Each time I’ve taken a principal job, it doesn’t take long before people ask me, “What’s your vision?”  And I’ve always squirmed.  I know what a great school feels like but great schools usually look so different.  And when you’re just coming into a school, there’s a need to learn what works and what needs to be changed.  In my most recent job, there wasn’t much sugar coating since I was told I might have to close the school due to enrollment and fiscal challenges.  But it still takes some time to understand a school’s culture.  So I set out to figure it out–immersing myself in the people, events, and values which help define a school.

I recommend taking the time to learn how things are done.  That’s why in Parts I and II I have devoted space to operations and personnel issues.  If you’re transparent about your method, people will come to understand that you are trying to understand and improve the school first–and not enacting a hidden agenda.  If your goal is to save a school, then state your goal and keep your eye on the prize.  That goal needs to be stated, repeated, and reminded.  I have found that you can never remind parents enough of your goals.  We’re all busy, we don’t read all of our emails and newsletters.

In my first year here, I was also a parent of a 2 year-old in a twice a week preschool.  I seemed to receive emails every day from the preschool, from the teacher, from the church.  I couldn’t keep up!  So I quit reading.  So I send one school  email out every week (usually Thursdays)to all stakeholders.  I use social media for immediate updates but reserve my weekly email for the important stuff.

After you’ve assessed what needs to be done and carried out your improvements in operations and personnel, it’s time to consider what is resonating.  People vote with their feet.  Employees leave; new people apply.  Parents stop showing up for meetings; new faces appear.  Children transfer to other schools; new students enroll.  So figure out where you’ve had losses and gains.  And figure out why.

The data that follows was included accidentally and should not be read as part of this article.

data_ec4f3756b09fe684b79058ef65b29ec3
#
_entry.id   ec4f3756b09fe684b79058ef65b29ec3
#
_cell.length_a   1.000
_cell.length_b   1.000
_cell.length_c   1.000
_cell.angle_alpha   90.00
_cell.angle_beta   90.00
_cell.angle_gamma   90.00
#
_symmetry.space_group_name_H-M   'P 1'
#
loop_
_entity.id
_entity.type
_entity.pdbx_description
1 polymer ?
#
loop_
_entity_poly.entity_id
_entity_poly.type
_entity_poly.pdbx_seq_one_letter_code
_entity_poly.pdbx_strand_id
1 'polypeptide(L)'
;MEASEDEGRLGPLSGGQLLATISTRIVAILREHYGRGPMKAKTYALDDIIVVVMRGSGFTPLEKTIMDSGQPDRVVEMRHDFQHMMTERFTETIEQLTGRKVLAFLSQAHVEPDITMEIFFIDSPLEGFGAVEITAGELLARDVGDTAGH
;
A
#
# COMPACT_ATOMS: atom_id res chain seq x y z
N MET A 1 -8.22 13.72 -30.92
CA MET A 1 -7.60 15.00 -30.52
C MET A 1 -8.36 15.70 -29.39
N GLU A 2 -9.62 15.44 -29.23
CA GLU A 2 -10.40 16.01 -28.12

I can remember a parent coming to me after a school Mass and sharing with me that she loved my vision and wanted to teach for me.  “How would you describe my vision?” I asked.  “It’s a place where students come first, where everyone is valued, and where students aren’t afraid to express their faith.  You’re creating a wonderful school,” she said.  Well, there it was…I couldn’t have articulated a better vision.  And I hadn’t!

When we announced that we were going to multiage classrooms, I thought we might hemorrhage students in the upper grades.  Parents were so lukewarm that I developed a “doomsday” budget and had everyone convinced that we might end up with only 80 students.  So I was ready for a contingency plan and talked to everyone about how we were ready for a worst case scenario.  But it never materialized because I think parents came to understand that we really were planning for the future and we weren’t going to close.

However, we saw a lot of concern about upper-level math and lower-level reading.  So we hired an instructional aide for the 1st and 2nd grade classroom and purchased an online tutoring companion for the upper level (including an online algebra class for the advanced students).  When we began talking about adopting a dual language model, we saw interest pique across all grade levels.  So we hired a part-time Spanish instructor.  And we saw interest increase.

We never saw a corresponding outcry for library, art, or PE.  So we didn’t move on those subjects immediately.  It was a bit reactionary–but all leaders are a bit reactionary when they are figuring out their respective communities.  In Year Two, however, you can begin to help synthesize what you’ve learned.  In your privileged place as leader, you have a responsibility to help a community define itself.